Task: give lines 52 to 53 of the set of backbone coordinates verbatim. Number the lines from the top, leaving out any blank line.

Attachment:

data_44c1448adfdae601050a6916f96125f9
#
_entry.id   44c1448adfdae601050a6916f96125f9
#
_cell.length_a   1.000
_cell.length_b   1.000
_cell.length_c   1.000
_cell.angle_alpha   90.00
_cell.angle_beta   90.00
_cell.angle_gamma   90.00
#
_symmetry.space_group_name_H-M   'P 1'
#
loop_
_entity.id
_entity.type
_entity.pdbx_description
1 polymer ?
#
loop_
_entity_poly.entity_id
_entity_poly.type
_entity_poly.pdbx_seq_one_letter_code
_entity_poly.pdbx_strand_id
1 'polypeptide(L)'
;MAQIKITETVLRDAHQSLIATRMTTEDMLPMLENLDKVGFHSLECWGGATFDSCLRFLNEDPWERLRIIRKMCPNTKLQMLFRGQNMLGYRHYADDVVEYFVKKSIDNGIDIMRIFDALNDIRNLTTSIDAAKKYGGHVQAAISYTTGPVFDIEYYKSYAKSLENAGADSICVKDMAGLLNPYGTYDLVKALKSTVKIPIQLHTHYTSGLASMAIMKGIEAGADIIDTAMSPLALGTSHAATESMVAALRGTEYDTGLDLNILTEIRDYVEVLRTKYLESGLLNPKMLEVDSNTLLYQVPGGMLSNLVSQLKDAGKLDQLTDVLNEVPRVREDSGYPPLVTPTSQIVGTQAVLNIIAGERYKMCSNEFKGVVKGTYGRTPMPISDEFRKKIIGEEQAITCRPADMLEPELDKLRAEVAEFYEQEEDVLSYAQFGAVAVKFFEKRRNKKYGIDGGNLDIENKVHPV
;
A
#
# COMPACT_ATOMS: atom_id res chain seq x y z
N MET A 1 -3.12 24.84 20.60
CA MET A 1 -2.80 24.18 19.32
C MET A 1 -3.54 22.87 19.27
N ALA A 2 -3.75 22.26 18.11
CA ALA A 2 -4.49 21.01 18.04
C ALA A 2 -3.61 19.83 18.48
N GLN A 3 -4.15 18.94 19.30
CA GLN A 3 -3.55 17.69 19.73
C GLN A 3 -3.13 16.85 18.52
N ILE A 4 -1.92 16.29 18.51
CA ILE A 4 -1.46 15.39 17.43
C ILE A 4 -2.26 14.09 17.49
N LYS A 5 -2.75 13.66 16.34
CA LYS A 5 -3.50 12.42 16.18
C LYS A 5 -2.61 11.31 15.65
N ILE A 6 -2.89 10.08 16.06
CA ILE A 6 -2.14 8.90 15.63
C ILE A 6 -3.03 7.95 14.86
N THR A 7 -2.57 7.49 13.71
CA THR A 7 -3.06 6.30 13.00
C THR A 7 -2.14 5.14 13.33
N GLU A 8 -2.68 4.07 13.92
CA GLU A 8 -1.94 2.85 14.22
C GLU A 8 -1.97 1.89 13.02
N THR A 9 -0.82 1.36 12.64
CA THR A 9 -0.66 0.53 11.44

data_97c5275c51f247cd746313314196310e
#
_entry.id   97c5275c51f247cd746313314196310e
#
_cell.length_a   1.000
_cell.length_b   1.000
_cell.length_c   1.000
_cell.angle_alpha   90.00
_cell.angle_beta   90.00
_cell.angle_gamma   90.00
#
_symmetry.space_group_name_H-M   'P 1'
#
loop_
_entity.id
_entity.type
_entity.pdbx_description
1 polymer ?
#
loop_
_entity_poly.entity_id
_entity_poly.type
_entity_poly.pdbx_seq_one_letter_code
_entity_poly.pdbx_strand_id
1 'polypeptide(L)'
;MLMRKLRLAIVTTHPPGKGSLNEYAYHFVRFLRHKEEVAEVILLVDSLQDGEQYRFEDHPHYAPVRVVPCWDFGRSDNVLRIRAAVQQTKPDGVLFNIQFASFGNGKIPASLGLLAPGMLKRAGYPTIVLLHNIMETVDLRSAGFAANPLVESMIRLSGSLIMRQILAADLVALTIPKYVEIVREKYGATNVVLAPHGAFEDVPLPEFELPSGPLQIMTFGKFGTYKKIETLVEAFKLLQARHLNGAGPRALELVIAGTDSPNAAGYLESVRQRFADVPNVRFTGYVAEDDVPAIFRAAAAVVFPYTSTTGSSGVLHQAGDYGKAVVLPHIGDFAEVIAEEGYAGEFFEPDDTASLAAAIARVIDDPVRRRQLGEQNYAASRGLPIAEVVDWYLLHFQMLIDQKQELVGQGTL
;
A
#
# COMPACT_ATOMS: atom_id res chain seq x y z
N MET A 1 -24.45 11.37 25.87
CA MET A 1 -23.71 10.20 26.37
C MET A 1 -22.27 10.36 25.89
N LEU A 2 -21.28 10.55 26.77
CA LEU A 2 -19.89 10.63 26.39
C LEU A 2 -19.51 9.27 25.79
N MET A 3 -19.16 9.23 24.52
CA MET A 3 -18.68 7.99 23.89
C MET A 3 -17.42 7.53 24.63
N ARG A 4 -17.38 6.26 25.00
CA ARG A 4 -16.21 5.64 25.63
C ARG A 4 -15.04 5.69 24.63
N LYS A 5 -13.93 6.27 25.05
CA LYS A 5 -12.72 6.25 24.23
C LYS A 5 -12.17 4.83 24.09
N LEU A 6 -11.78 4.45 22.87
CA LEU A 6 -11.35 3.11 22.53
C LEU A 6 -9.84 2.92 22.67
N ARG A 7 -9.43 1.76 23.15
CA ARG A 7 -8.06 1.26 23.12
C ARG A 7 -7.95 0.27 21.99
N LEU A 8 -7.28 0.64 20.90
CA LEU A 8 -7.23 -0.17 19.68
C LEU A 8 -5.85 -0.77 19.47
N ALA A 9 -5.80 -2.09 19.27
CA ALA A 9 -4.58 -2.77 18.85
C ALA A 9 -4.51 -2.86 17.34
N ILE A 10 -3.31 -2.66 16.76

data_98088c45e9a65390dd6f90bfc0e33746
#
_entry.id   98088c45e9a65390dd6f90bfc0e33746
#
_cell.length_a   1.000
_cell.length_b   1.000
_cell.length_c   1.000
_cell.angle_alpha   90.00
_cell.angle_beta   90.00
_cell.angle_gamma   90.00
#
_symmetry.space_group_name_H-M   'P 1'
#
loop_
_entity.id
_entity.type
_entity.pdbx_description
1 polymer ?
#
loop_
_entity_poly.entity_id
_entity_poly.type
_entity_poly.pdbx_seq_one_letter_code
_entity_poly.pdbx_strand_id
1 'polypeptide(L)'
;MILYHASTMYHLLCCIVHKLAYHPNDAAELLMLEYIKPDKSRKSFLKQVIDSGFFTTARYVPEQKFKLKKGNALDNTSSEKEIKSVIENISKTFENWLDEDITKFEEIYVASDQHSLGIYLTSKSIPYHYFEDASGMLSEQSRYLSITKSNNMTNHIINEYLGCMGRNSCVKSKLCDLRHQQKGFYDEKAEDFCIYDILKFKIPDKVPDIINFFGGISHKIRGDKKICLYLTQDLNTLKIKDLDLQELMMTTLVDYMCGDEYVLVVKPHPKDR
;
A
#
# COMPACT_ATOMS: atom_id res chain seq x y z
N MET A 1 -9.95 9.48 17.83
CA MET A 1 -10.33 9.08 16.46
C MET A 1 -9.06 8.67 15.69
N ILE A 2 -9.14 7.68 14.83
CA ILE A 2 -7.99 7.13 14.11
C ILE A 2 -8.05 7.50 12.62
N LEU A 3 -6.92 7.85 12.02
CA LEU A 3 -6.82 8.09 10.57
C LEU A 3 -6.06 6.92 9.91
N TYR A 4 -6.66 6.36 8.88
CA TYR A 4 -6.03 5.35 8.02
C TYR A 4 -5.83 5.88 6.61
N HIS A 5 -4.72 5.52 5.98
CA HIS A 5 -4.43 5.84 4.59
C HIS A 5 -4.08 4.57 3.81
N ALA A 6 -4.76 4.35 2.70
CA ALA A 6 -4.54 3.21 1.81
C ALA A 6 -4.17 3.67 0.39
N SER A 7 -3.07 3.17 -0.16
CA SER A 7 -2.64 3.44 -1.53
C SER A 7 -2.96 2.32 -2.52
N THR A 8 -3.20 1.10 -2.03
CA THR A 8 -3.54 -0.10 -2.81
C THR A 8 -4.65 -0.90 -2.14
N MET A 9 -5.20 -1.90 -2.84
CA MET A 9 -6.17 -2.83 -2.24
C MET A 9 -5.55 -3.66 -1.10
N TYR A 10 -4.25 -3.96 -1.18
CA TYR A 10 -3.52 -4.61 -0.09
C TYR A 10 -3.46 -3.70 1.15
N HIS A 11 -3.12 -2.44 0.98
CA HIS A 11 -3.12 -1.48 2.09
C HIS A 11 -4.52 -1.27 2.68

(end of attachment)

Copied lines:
N GLU A 8 -2.68 4.07 13.92
CA GLU A 8 -1.94 2.85 14.22